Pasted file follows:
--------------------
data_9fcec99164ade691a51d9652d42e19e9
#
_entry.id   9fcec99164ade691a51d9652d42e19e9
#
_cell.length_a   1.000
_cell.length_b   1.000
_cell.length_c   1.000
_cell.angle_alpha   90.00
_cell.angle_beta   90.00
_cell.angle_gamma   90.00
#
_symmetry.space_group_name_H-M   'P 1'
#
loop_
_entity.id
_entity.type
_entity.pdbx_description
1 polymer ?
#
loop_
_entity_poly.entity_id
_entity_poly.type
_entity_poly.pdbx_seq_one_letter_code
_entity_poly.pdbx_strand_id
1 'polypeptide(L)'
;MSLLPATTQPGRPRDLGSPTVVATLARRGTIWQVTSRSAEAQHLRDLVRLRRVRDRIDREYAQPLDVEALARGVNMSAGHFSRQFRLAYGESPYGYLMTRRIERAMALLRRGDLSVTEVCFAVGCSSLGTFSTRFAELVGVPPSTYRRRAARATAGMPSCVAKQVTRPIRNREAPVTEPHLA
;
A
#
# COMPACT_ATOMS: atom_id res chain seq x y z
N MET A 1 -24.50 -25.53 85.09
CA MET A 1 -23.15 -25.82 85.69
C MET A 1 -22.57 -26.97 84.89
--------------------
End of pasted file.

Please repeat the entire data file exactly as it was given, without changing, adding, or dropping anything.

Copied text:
data_9fcec99164ade691a51d9652d42e19e9
#
_entry.id   9fcec99164ade691a51d9652d42e19e9
#
_cell.length_a   1.000
_cell.length_b   1.000
_cell.length_c   1.000
_cell.angle_alpha   90.00
_cell.angle_beta   90.00
_cell.angle_gamma   90.00
#
_symmetry.space_group_name_H-M   'P 1'
#
loop_
_entity.id
_entity.type
_entity.pdbx_description
1 polymer ?
#
loop_
_entity_poly.entity_id
_entity_poly.type
_entity_poly.pdbx_seq_one_letter_code
_entity_poly.pdbx_strand_id
1 'polypeptide(L)'
;MSLLPATTQPGRPRDLGSPTVVATLARRGTIWQVTSRSAEAQHLRDLVRLRRVRDRIDREYAQPLDVEALARGVNMSAGHFSRQFRLAYGESPYGYLMTRRIERAMALLRRGDLSVTEVCFAVGCSSLGTFSTRFAELVGVPPSTYRRRAARATAGMPSCVAKQVTRPIRNREAPVTEPHLA
;
A
#
# COMPACT_ATOMS: atom_id res chain seq x y z
N MET A 1 -24.50 -25.53 85.09
CA MET A 1 -23.15 -25.82 85.69
C MET A 1 -22.57 -26.97 84.89